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Title: Maximizing the ExoEarth candidate yield from a future direct imaging mission

ExoEarth yield is a critical science metric for future exoplanet imaging missions. Here we estimate exoEarth candidate yield using single visit completeness for a variety of mission design and astrophysical parameters. We review the methods used in previous yield calculations and show that the method choice can significantly impact yield estimates as well as how the yield responds to mission parameters. We introduce a method, called Altruistic Yield Optimization, that optimizes the target list and exposure times to maximize mission yield, adapts maximally to changes in mission parameters, and increases exoEarth candidate yield by up to 100% compared to previous methods. We use Altruistic Yield Optimization to estimate exoEarth candidate yield for a large suite of mission and astrophysical parameters using single visit completeness. We find that exoEarth candidate yield is most sensitive to telescope diameter, followed by coronagraph inner working angle, followed by coronagraph contrast, and finally coronagraph contrast noise floor. We find a surprisingly weak dependence of exoEarth candidate yield on exozodi level. Additionally, we provide a quantitative approach to defining a yield goal for future exoEarth-imaging missions.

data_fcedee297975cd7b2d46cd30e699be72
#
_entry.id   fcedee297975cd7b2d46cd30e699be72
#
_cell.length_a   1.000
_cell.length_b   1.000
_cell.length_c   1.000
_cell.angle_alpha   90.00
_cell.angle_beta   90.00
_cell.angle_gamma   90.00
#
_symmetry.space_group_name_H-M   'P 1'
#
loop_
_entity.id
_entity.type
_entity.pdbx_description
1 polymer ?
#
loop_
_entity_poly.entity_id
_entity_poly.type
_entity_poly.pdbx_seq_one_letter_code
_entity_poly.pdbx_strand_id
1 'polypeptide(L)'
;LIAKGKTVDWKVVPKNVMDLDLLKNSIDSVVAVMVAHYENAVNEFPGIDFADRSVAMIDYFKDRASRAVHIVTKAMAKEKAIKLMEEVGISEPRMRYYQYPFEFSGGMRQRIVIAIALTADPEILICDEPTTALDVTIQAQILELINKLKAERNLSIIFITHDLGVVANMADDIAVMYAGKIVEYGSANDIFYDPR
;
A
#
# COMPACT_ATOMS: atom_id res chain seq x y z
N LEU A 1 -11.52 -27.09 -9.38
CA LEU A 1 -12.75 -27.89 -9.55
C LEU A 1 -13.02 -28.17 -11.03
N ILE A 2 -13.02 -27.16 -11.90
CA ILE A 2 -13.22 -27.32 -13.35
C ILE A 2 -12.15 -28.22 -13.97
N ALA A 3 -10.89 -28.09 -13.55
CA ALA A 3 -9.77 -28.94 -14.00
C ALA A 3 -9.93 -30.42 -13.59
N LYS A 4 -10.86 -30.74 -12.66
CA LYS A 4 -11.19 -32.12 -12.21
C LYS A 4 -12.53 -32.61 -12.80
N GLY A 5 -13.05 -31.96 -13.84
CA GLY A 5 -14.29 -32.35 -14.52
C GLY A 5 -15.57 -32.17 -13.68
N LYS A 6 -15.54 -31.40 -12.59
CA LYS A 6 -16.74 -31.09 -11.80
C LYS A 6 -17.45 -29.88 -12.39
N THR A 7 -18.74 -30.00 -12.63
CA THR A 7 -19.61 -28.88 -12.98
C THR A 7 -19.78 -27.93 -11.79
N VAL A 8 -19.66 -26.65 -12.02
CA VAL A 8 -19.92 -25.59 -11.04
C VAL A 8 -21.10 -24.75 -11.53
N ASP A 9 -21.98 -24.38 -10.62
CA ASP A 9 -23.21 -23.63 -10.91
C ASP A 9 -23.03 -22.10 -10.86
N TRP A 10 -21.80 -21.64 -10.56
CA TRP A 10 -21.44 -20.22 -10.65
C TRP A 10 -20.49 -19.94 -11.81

Authors:
 [1] ; ;  [2] ;  [3]
  1. NASA Goddard Space Flight Center, Exoplanets and Stellar Astrophysics Laboratory, Code 667, Greenbelt, MD 20771 (United States)
  2. NASA Goddard Space Flight Center, Greenbelt, MD 20771 (United States)
  3. NASA Ames Research Center, Moffett Field, CA 94035 (United States)
Publication Date:
OSTI Identifier:
22370025
Resource Type:
Journal Article
Resource Relation:
Journal Name: Astrophysical Journal; Journal Volume: 795; Journal Issue: 2; Other Information: Country of input: International Atomic Energy Agency (IAEA)
Country of Publication:
United States
Language:
English
Subject:
79 ASTROPHYSICS, COSMOLOGY AND ASTRONOMY; ASTROPHYSICS; COMPARATIVE EVALUATIONS; DESIGN; NOISE; OPTIMIZATION; PLANETS; TELESCOPES